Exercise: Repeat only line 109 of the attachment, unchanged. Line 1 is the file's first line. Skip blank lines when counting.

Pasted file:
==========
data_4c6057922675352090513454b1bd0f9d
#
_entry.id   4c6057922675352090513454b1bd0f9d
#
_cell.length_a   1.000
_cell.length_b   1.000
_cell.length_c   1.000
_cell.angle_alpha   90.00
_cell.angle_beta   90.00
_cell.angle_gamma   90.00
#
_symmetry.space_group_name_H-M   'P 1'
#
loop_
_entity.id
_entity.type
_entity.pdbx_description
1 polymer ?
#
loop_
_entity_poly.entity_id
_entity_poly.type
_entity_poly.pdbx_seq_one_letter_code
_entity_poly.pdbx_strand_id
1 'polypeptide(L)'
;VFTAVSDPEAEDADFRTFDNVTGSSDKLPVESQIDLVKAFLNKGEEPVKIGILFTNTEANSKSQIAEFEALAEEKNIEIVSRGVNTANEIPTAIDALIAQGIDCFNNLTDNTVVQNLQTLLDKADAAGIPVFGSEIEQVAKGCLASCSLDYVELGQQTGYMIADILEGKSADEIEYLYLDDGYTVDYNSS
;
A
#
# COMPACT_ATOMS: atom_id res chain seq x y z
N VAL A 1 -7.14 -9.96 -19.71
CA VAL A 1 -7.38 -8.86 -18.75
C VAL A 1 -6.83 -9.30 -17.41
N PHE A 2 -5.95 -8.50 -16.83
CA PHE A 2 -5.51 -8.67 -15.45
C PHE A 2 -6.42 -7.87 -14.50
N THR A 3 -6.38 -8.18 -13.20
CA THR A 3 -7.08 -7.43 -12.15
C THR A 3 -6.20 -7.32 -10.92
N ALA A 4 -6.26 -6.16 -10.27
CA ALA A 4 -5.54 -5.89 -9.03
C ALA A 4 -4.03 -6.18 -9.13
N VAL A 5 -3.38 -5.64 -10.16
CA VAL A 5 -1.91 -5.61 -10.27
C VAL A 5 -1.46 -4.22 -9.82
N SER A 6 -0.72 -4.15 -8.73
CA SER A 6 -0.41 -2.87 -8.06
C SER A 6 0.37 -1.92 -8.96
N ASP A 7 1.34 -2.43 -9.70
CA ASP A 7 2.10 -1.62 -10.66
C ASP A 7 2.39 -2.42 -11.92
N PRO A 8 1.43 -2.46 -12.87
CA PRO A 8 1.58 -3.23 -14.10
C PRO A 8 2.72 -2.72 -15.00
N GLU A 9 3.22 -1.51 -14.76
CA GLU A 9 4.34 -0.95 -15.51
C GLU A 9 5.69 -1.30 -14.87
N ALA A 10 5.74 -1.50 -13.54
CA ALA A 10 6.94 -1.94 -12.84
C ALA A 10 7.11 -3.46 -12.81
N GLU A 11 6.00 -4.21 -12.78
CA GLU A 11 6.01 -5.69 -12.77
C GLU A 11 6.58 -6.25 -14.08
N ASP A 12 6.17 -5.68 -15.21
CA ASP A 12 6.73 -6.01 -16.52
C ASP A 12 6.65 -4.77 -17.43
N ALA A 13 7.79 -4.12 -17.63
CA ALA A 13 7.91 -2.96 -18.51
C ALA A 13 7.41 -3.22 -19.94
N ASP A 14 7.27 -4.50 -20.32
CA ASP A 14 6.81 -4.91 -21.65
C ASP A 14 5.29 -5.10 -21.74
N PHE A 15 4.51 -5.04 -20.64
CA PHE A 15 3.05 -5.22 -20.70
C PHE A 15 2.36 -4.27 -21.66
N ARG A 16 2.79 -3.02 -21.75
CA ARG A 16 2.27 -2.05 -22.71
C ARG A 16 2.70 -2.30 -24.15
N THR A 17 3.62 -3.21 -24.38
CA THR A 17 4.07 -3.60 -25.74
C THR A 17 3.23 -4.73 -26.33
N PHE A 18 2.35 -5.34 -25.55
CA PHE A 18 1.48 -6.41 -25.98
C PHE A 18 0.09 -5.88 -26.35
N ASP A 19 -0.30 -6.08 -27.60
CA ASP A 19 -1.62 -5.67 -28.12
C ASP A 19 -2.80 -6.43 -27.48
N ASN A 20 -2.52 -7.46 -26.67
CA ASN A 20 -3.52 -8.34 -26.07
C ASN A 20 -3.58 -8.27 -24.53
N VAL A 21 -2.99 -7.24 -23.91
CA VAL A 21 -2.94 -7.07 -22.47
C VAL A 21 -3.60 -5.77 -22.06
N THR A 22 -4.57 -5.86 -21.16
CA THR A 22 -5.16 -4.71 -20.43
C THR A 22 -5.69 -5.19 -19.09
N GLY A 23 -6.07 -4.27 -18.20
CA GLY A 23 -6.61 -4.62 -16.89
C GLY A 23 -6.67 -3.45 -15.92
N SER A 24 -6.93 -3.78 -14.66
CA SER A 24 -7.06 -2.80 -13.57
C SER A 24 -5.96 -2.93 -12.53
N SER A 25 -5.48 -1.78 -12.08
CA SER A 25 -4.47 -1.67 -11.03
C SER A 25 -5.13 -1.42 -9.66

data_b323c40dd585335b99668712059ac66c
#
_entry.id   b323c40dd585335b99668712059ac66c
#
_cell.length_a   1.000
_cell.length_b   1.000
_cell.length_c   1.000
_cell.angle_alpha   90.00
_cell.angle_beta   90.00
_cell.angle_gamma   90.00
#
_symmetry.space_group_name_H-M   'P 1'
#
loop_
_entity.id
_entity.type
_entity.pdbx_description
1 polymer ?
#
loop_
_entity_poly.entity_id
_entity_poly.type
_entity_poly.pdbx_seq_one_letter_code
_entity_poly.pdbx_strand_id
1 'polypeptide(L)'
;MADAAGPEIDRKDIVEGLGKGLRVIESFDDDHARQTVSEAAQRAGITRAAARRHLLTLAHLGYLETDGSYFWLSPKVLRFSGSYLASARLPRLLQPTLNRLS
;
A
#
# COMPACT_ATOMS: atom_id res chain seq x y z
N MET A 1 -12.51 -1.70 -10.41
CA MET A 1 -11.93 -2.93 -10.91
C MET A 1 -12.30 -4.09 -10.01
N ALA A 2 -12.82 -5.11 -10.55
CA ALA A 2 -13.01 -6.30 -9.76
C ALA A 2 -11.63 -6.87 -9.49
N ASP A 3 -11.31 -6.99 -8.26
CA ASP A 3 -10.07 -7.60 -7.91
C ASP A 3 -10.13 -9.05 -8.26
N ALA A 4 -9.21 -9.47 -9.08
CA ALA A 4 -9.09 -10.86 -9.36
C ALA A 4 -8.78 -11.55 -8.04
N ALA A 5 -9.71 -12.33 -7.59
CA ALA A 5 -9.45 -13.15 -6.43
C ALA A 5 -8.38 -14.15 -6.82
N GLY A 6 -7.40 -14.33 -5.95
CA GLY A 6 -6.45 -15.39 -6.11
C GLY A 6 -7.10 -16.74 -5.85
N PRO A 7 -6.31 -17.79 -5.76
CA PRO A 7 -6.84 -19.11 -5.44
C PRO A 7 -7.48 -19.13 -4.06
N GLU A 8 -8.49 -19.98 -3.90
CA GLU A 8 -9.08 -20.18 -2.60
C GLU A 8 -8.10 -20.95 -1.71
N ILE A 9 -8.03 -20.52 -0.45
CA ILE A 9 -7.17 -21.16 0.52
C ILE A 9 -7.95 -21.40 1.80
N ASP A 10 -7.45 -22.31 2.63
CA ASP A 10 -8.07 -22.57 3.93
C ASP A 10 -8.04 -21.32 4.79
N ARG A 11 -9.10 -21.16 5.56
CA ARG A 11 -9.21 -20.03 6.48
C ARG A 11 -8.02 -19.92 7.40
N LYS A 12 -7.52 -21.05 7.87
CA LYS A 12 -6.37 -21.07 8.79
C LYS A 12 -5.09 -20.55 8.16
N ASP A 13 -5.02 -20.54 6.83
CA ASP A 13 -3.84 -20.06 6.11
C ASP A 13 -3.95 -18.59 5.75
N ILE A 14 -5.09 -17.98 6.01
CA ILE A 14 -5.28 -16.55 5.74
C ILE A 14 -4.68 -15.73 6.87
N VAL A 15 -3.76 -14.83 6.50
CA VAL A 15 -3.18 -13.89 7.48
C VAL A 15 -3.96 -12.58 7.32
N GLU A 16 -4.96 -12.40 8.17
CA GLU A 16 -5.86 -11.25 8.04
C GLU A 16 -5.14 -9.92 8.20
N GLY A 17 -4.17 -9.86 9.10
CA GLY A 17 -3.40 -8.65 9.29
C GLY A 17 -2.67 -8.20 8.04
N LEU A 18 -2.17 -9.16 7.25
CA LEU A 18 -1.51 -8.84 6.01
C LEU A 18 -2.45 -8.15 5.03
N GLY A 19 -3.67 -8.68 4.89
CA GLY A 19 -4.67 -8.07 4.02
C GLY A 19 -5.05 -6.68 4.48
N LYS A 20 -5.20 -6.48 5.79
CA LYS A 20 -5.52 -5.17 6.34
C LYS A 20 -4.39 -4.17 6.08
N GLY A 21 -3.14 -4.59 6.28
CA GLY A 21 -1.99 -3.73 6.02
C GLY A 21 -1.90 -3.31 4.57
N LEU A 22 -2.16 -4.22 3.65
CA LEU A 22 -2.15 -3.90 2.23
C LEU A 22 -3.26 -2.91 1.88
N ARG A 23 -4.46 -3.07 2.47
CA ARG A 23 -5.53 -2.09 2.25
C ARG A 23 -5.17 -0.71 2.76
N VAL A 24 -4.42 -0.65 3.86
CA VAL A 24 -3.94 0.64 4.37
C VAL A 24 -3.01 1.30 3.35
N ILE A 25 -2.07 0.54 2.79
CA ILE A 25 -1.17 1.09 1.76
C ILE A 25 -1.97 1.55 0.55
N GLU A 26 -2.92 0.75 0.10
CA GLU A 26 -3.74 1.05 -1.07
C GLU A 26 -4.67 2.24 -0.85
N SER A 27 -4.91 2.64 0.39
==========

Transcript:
#